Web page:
Bringing science and development together through news and analysis

  • Argentinean hunt for cosmic rays brings local benefits

Shares

[MALARGÜE] The world's largest 'cosmic ray' observatory, which opened officially this month in Argentina, is already bringing social and economic benefits to local communities.

The Pierre Auger Observatory is the result of a 15-nation collaboration whose facilities are spread across a vast area of Argentina.

Conceived in 1992 by James Cronin, winner of the 1980 Nobel Prize for physics, and Alan Watson of the University of Leeds, United Kingdom, the observatory will study cosmic rays — the Universe's highest-energy particles.

The observatory's first scientific results, announced at its inauguration on 10-12 November are, says Cronin, "very modest", representing just three months of study.

However, some of the observatory's other impacts can already be seen in Malargüe, the small town that hosts its headquarters.

Since construction began, the observatory has attracted tourists — now at least 5,000 visit each year. Local businesses increasingly need to deal with visitors who don't speak Spanish, so the presence of the observatory was influential to the foundation of an English school in the town.

Malargüe's mayor Raúl Rodríguez says that the international collaboration has also enabled the town to send three students to study engineering at the University of Michigan in the United States.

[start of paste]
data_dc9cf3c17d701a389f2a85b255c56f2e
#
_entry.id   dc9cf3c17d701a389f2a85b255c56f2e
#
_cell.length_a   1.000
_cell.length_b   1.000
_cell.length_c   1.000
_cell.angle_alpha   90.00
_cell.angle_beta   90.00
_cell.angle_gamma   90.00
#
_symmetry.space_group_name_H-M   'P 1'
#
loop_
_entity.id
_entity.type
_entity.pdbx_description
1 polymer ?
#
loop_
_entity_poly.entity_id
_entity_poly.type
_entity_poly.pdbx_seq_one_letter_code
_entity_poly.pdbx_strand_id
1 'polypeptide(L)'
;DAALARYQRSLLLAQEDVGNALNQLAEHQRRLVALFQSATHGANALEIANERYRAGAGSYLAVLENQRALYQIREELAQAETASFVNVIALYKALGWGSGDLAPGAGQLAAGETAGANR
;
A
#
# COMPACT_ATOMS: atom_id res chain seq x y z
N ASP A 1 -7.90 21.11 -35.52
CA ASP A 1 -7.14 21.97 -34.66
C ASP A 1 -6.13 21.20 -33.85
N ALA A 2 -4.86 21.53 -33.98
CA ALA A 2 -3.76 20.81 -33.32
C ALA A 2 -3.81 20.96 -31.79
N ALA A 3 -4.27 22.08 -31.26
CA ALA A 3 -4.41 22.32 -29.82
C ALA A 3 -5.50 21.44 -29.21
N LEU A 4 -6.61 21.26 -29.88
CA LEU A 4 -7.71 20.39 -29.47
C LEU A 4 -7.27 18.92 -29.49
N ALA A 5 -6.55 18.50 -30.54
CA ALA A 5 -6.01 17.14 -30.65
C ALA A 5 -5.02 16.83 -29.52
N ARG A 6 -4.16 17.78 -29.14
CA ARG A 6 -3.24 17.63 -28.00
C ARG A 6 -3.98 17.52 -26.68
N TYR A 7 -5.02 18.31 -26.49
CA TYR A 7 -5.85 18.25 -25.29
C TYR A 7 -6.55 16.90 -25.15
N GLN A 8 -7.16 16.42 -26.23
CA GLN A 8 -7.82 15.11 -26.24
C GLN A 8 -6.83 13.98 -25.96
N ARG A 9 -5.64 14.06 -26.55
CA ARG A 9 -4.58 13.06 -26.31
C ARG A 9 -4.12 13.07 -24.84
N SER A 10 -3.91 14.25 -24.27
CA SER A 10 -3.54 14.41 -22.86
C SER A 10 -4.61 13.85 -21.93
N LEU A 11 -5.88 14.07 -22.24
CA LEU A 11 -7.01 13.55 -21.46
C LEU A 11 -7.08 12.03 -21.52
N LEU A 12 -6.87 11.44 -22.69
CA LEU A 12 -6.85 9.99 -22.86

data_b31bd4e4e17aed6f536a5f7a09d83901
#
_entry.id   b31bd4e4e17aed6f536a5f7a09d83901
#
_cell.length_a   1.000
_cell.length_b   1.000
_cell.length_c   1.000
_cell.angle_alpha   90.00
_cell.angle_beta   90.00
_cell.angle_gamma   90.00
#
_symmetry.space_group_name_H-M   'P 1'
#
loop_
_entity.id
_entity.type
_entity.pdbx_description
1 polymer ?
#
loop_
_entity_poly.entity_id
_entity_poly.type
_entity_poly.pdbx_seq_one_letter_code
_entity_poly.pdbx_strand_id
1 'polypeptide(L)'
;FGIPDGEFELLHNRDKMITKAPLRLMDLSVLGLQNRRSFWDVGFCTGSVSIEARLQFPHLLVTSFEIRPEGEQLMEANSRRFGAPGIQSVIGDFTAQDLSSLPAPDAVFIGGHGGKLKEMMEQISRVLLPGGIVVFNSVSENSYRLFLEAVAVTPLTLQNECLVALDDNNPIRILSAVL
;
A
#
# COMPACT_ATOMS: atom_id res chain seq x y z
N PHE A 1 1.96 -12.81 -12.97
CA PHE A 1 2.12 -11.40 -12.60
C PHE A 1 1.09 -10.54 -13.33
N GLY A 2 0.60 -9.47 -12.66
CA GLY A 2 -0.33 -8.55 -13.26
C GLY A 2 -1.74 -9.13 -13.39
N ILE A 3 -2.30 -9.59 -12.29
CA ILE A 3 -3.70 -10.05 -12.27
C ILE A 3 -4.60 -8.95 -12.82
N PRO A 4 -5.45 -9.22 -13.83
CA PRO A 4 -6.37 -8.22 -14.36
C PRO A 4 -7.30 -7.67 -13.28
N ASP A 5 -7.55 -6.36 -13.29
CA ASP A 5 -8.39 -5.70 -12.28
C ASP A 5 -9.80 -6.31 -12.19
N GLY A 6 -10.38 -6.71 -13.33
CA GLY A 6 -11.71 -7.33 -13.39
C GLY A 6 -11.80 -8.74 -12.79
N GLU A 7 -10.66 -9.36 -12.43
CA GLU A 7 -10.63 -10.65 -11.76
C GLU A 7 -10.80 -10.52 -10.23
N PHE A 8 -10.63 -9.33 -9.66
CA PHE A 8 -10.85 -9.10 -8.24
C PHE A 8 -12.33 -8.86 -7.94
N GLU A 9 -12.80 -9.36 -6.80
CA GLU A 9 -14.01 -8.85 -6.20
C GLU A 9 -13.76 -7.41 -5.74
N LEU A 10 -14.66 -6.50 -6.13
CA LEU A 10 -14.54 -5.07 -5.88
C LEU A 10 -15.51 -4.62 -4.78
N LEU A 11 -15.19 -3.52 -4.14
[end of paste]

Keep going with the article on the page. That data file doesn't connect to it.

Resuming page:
Rodríguez adds that Malargüe is considering starting up a university because so many scientists are living in or visiting the town.

Physicists and engineers from the observatory bring benefits to local industry by sharing their expertise.

"We taught manufacturers how to use complex equipment and how to improve their techniques and quality control so that they can make much better products", says physicist Carlos Ourivio Escobar, the observatory's coordinator in Brazil. Companies there supply key components of the observatory's cosmic ray detectors.

Cosmic rays form when tiny particles from outer space — moving at close to the speed of light — collide with particles in the Earth's atmosphere.

The Pierre Auger Observatory was named after a French physicist who lived from 1899 to 1993.

Republish
We encourage you to republish this article online and in print, it’s free under our creative commons attribution license, but please follow some simple guidelines:
  1. You have to credit our authors.
  2. You have to credit SciDev.Net — where possible include our logo with a link back to the original article.
  3. You can simply run the first few lines of the article and then add: “Read the full article on SciDev.Net” containing a link back to the original article.
  4. If you want to also take images published in this story you will need to confirm with the original source if you're licensed to use them.
  5. The easiest way to get the article on your site is to embed the code below.
For more information view our media page and republishing guidelines.